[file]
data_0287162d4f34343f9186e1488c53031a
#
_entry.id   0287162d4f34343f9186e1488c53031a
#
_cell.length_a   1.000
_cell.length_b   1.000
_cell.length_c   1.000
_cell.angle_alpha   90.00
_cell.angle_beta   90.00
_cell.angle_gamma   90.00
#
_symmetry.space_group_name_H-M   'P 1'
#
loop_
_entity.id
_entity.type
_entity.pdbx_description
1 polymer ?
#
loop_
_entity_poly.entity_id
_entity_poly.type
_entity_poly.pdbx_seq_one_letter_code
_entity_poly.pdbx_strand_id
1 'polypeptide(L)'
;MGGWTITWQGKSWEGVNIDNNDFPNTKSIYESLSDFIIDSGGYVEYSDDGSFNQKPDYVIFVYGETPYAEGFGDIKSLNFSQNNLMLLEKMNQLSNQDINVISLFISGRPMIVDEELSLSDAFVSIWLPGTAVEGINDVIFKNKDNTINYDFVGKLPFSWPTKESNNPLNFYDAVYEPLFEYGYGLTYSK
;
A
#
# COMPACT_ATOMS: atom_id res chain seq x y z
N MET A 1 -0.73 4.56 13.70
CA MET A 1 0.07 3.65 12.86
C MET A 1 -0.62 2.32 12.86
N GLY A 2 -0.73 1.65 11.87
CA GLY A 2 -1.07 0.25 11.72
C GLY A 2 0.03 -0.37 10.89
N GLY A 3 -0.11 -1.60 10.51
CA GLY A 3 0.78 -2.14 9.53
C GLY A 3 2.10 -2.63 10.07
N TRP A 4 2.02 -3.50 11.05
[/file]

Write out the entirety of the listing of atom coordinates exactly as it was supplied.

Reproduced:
data_0287162d4f34343f9186e1488c53031a
#
_entry.id   0287162d4f34343f9186e1488c53031a
#
_cell.length_a   1.000
_cell.length_b   1.000
_cell.length_c   1.000
_cell.angle_alpha   90.00
_cell.angle_beta   90.00
_cell.angle_gamma   90.00
#
_symmetry.space_group_name_H-M   'P 1'
#
loop_
_entity.id
_entity.type
_entity.pdbx_description
1 polymer ?
#
loop_
_entity_poly.entity_id
_entity_poly.type
_entity_poly.pdbx_seq_one_letter_code
_entity_poly.pdbx_strand_id
1 'polypeptide(L)'
;MGGWTITWQGKSWEGVNIDNNDFPNTKSIYESLSDFIIDSGGYVEYSDDGSFNQKPDYVIFVYGETPYAEGFGDIKSLNFSQNNLMLLEKMNQLSNQDINVISLFISGRPMIVDEELSLSDAFVSIWLPGTAVEGINDVIFKNKDNTINYDFVGKLPFSWPTKESNNPLNFYDAVYEPLFEYGYGLTYSK
;
A
#
# COMPACT_ATOMS: atom_id res chain seq x y z
N MET A 1 -0.73 4.56 13.70
CA MET A 1 0.07 3.65 12.86
C MET A 1 -0.62 2.32 12.86
N GLY A 2 -0.73 1.65 11.87
CA GLY A 2 -1.07 0.25 11.72
C GLY A 2 0.03 -0.37 10.89
N GLY A 3 -0.11 -1.60 10.51
CA GLY A 3 0.78 -2.14 9.53
C GLY A 3 2.10 -2.63 10.07
N TRP A 4 2.02 -3.50 11.05